So it's fairer in that respect. It doesn't distinguish between one profession versus another."

Sources said concerns were raised by ministers at Cabinet but none of them directly opposed the changes.

Health Minister Stephen Donnelly said the move to an age-based approach will make the rollout more efficient at higher volumes of vaccinations.

“We have the benefit of learning from our own experience over the past three months and what has been shown to be most effective internationally.

"It means for the first time that we can give better information to the very reasonable question, ‘when will I be vaccinated?’" said Mr Donnelly.

Among the more surprising aspects of the easing of restrictions is the return of senior intercounty GAA teams to training from April 19, before the likes of golf and tennis.

Level 5 breaches

The announcement comes as gardaí confirmed they are investigating breaches of level 5 Covid-19 restrictions by a GAA club in West Cork for organising training sessions.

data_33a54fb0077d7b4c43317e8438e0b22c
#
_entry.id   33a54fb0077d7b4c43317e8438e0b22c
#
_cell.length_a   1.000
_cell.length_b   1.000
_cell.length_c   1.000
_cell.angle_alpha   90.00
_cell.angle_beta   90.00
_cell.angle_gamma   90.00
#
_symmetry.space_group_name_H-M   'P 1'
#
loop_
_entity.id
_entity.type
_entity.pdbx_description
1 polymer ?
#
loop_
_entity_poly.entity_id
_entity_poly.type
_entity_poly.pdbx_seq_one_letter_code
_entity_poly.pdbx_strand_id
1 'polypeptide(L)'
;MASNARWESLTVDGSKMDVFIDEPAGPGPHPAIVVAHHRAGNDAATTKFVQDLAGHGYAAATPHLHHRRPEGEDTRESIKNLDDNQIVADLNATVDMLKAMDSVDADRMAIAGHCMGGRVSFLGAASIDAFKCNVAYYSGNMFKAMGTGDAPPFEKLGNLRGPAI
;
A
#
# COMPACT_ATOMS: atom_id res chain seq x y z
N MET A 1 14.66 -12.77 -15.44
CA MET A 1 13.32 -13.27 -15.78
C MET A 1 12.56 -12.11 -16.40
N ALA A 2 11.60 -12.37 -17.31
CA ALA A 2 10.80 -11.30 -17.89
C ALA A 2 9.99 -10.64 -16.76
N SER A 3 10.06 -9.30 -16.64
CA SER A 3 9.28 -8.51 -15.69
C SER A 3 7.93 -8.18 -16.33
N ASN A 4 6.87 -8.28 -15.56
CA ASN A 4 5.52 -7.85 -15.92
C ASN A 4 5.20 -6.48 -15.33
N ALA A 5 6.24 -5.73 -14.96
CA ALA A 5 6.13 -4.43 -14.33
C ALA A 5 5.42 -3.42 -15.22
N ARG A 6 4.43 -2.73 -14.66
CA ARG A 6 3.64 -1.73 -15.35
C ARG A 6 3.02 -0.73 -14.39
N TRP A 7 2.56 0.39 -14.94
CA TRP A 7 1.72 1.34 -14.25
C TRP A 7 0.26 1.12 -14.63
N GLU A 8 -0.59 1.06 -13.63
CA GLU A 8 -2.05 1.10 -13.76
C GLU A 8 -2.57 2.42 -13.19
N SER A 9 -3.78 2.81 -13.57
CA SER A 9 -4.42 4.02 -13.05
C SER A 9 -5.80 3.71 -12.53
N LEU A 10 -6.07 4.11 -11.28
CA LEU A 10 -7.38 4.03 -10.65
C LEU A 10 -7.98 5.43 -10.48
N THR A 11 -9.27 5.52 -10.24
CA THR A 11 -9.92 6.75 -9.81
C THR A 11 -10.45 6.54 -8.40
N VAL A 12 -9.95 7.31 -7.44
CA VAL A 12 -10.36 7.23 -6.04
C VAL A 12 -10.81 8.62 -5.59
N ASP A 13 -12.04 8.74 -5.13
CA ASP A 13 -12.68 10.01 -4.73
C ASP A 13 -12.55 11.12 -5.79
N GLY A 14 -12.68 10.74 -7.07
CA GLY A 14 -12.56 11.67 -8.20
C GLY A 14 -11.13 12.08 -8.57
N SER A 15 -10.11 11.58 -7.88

The Irish Examiner understands that the incident occurred earlier this month and Cork GAA last night warned there will be repercussions for a club if it is proven to have contravened Covid-19 regulations.

“Public health guidance on training is very clear. Any club found to have been in breach of that guidance will face consequences as a result,” it said.

Asked why the GAA had been prioritised over the return of sports training for children, which will not be allowed until April 26, the Taoiseach said everything had to be "weighed up" in reaching decisions.

He said recent performances by the Irish rugby team had given the public "a lift" which he said is also important.